As a part of the 2015 Summer Fellowship Pilot Program of the Enable Community Foundation, Digital Fabrication and Design Graduate Candidate, Caitlin Driver, conducted research at the University of Wisconsin Milwaukee’s Digital Craft Research Lab into 3D-Printed adaptive devices. Driver designed an adaptive device that enables 10-year Karuna Levie to hold and play a trumpet. Karuna was born without fingers on his left hand. The prototype device was designed for Karuna’s Bach model TR300 trumpet. The design files for the trumpet adaptive device are available to anyone for download and 3D printing as a result of Driver’s research. Through the Enable Community’s online Google+ community, the boy’s mother, Teresa Levie, was connected with University of Wisconsin Milwaukee professor, Frankie Flood, who served as Driver’s advisor on this project. Driver’s research was conducted at the University of Wisconsin Milwaukee’s Digital Craft Research Lab at the Peck School of the Arts where professor Flood conducts research.
The research conducted by Driver was funded in part from a $600,000 Google.org grant, Google Impact Challenge: Disabilities, awarded to the Enable Community Foundation to further advance the Enable community's innovative work on 3D-printed open-source prosthetics and adaptive devices.
More details about this project, including photos, can be found at Driver’s blog, http://digitalfabricationanddesign.com and the 3D files for the Adaptive Trumpet Device can be downloaded at the following 3D file sharing sites:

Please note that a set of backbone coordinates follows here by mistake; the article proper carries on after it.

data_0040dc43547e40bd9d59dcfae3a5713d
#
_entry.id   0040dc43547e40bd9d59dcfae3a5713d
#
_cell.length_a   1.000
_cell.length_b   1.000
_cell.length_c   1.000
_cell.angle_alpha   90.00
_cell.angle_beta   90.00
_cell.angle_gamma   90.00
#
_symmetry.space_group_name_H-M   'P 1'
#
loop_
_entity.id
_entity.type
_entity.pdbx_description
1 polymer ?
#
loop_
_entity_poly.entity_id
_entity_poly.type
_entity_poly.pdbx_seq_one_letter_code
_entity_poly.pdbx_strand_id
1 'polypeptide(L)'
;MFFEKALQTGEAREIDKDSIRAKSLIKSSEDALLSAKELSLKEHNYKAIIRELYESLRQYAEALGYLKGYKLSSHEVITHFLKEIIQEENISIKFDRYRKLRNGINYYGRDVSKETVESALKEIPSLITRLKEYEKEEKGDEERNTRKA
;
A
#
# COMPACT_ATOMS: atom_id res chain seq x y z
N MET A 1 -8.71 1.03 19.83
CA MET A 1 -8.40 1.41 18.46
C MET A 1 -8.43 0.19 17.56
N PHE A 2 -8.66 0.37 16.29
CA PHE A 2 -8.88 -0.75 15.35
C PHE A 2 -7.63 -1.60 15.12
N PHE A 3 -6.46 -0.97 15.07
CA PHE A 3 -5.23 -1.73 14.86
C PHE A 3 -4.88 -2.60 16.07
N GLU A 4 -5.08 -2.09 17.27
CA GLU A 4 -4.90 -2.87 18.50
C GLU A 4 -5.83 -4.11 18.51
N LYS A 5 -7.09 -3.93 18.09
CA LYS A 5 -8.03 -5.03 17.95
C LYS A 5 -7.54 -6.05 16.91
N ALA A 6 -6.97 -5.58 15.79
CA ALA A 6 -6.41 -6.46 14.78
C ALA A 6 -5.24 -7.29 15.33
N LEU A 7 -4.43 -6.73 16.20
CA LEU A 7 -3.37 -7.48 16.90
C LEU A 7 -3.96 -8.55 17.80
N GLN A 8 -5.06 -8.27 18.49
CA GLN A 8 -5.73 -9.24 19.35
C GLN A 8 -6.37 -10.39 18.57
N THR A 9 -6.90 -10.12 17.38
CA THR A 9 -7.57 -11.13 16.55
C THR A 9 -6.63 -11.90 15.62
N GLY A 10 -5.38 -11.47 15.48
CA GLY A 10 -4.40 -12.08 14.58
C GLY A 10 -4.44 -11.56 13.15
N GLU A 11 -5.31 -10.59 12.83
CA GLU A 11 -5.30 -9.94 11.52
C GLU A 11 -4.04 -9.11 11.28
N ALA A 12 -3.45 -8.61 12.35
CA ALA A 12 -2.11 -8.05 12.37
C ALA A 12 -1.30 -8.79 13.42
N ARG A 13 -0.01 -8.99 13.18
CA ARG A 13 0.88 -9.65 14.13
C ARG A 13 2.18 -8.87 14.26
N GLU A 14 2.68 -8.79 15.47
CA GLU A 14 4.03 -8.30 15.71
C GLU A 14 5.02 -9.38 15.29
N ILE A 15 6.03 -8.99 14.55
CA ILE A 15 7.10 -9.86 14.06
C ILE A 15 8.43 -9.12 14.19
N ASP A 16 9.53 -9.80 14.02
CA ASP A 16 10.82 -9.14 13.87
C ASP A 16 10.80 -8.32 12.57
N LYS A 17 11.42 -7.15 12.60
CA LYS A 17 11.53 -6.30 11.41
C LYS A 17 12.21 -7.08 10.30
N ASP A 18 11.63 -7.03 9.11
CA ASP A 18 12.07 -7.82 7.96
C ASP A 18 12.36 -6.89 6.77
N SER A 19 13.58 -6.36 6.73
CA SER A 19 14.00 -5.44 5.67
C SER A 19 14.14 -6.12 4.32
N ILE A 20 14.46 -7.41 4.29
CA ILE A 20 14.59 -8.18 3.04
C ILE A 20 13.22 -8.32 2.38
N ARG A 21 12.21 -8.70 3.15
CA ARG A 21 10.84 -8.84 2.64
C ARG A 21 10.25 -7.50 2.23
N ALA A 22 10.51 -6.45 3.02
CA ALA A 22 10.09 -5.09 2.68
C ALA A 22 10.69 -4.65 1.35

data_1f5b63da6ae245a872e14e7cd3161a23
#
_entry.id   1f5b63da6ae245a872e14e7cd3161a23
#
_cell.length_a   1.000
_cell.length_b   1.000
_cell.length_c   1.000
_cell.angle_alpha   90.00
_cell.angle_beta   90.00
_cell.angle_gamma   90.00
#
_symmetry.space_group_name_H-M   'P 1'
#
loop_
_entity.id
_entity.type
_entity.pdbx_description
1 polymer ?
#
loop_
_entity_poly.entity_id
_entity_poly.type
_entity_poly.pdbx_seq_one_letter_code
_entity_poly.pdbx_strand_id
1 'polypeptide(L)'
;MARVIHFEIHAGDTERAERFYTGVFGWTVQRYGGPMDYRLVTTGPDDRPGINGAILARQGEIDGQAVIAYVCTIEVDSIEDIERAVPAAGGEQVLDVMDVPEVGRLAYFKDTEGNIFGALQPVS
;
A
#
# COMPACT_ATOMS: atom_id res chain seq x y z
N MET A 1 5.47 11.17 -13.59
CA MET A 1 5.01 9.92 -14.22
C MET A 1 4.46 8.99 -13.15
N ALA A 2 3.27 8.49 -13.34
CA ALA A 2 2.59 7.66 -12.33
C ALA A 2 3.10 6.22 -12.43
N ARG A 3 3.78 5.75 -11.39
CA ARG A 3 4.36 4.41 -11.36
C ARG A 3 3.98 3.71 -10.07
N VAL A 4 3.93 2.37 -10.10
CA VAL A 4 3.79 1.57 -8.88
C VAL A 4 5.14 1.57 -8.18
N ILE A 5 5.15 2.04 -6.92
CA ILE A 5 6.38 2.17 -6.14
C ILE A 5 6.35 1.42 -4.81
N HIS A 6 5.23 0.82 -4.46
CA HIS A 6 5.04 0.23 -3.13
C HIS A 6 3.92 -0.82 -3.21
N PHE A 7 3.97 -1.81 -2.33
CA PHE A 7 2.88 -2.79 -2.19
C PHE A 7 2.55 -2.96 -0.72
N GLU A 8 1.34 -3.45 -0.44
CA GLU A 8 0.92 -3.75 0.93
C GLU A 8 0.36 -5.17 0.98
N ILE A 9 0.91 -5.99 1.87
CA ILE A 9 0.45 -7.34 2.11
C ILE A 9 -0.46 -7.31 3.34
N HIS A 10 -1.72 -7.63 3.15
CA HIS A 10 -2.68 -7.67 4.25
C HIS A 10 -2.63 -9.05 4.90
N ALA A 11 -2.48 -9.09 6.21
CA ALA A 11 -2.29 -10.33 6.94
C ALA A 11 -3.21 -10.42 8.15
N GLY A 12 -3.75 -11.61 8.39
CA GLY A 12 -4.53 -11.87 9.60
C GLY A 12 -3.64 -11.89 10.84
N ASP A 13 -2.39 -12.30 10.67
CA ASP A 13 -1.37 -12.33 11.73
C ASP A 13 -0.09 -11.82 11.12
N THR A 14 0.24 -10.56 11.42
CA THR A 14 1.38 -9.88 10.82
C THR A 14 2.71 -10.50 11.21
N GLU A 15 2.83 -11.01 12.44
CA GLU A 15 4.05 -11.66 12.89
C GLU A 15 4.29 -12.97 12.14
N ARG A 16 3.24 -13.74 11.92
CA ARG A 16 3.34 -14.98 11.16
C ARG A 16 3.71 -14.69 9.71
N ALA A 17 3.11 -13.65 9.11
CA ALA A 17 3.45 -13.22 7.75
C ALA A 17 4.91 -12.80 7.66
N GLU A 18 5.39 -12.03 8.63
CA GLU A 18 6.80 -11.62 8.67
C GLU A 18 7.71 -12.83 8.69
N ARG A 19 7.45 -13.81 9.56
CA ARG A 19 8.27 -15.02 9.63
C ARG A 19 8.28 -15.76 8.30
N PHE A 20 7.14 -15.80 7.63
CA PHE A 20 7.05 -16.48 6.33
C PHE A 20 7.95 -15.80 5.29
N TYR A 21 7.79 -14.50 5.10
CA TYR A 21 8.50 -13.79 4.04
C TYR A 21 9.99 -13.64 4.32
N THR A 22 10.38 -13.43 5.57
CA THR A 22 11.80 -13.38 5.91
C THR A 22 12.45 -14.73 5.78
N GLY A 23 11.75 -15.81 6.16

About the University of Wisconsin-Milwaukee Digital Craft Research Lab:
The Digital Craft Research Lab’s goal is to foster innovative, creative research in the areas of design, craft, and art by combining advanced digital technology with traditional craft practice in an effort to educate students for the future. The DCRL fosters interdisciplinary design research, material research, and innovation through making. It is envisioned as a facilitator for partnerships between UWM researchers and regional businesses, nonprofits, arts organizations, other universities and schools.
About Enable and the Enable Community Foundation:
The e-NABLE community is an open community founded by Jon Schull in 2013 to crowd-source the design, fabrication, and dissemination of 3D-printed prosthetics for children and others missing fingers or hands. The volunteer community has grown continuously since then, and has already delivered hundreds of devices to recipients in at least 37 countries. The Enable Community Foundation was founded in October 2014 to support the mission and operations of the e-NABLE community. The community's public-facing website is http://enablingthefuture.org. Their nexus for collaboration is a Google plus community with thousands of members, at http://bitly.com/e-nable. More information about obtaining a device, volunteering, partnering, donating, or sponsoring can be obtained by emailing firstname.lastname@example.org.